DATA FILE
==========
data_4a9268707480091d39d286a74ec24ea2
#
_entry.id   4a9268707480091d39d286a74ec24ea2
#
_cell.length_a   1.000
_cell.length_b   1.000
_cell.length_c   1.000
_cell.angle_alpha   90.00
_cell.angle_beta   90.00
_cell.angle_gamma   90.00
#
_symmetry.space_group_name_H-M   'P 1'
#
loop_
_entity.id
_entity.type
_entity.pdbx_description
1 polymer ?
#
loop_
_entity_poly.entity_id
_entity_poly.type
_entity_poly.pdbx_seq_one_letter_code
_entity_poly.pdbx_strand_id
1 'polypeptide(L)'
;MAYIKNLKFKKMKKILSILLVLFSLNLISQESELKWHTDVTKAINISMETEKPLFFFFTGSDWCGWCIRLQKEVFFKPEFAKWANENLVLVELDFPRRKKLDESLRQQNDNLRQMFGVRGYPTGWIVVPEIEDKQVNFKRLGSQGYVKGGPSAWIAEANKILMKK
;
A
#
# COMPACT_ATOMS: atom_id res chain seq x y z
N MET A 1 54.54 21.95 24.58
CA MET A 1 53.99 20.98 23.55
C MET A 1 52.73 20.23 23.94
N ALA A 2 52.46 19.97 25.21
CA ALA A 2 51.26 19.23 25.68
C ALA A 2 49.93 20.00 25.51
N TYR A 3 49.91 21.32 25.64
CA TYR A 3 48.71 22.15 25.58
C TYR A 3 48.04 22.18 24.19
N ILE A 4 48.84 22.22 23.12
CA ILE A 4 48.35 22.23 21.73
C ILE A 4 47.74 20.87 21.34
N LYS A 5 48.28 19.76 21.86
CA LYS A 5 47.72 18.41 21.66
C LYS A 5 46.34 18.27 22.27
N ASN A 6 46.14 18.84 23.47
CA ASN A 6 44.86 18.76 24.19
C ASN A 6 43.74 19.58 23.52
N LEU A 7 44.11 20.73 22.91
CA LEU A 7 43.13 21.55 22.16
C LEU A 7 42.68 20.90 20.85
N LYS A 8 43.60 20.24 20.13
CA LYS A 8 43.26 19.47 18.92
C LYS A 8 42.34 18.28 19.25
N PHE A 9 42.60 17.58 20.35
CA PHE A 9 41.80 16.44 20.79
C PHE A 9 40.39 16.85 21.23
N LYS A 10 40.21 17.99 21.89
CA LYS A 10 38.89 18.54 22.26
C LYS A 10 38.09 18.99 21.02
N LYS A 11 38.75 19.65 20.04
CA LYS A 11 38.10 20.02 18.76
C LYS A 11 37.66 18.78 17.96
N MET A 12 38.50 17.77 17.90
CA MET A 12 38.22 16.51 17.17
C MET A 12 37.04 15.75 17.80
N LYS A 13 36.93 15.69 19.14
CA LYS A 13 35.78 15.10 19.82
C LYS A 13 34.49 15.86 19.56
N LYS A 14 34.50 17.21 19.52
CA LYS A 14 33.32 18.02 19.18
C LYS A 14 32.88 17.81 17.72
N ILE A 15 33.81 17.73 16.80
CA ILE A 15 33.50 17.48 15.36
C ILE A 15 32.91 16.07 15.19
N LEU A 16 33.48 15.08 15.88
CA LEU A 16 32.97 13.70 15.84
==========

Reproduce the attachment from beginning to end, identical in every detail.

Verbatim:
data_4a9268707480091d39d286a74ec24ea2
#
_entry.id   4a9268707480091d39d286a74ec24ea2
#
_cell.length_a   1.000
_cell.length_b   1.000
_cell.length_c   1.000
_cell.angle_alpha   90.00
_cell.angle_beta   90.00
_cell.angle_gamma   90.00
#
_symmetry.space_group_name_H-M   'P 1'
#
loop_
_entity.id
_entity.type
_entity.pdbx_description
1 polymer ?
#
loop_
_entity_poly.entity_id
_entity_poly.type
_entity_poly.pdbx_seq_one_letter_code
_entity_poly.pdbx_strand_id
1 'polypeptide(L)'
;MAYIKNLKFKKMKKILSILLVLFSLNLISQESELKWHTDVTKAINISMETEKPLFFFFTGSDWCGWCIRLQKEVFFKPEFAKWANENLVLVELDFPRRKKLDESLRQQNDNLRQMFGVRGYPTGWIVVPEIEDKQVNFKRLGSQGYVKGGPSAWIAEANKILMKK
;
A
#
# COMPACT_ATOMS: atom_id res chain seq x y z
N MET A 1 54.54 21.95 24.58
CA MET A 1 53.99 20.98 23.55
C MET A 1 52.73 20.23 23.94
N ALA A 2 52.46 19.97 25.21
CA ALA A 2 51.26 19.23 25.68
C ALA A 2 49.93 20.00 25.51
N TYR A 3 49.91 21.32 25.64
CA TYR A 3 48.71 22.15 25.58
C TYR A 3 48.04 22.18 24.19
N ILE A 4 48.84 22.22 23.12
CA ILE A 4 48.35 22.23 21.73
C ILE A 4 47.74 20.87 21.34
N LYS A 5 48.28 19.76 21.86
CA LYS A 5 47.72 18.41 21.66
C LYS A 5 46.34 18.27 22.27
N ASN A 6 46.14 18.84 23.47
CA ASN A 6 44.86 18.76 24.19
C ASN A 6 43.74 19.58 23.52
N LEU A 7 44.11 20.73 22.91
CA LEU A 7 43.13 21.55 22.16
C LEU A 7 42.68 20.90 20.85
N LYS A 8 43.60 20.24 20.13
CA LYS A 8 43.26 19.47 18.92
C LYS A 8 42.34 18.28 19.25
N PHE A 9 42.60 17.58 20.35
CA PHE A 9 41.80 16.44 20.79
C PHE A 9 40.39 16.85 21.23
N LYS A 10 40.21 17.99 21.89
CA LYS A 10 38.89 18.54 22.26
C LYS A 10 38.09 18.99 21.02
N LYS A 11 38.75 19.65 20.04
CA LYS A 11 38.10 20.02 18.76
C LYS A 11 37.66 18.78 17.96
N MET A 12 38.50 17.77 17.90
CA MET A 12 38.22 16.51 17.17
C MET A 12 37.04 15.75 17.80
N LYS A 13 36.93 15.69 19.14
CA LYS A 13 35.78 15.10 19.82
C LYS A 13 34.49 15.86 19.56
N LYS A 14 34.50 17.21 19.52
CA LYS A 14 33.32 18.02 19.18
C LYS A 14 32.88 17.81 17.72
N ILE A 15 33.81 17.73 16.80
CA ILE A 15 33.50 17.48 15.36
C ILE A 15 32.91 16.07 15.19
N LEU A 16 33.48 15.08 15.88
CA LEU A 16 32.97 13.70 15.84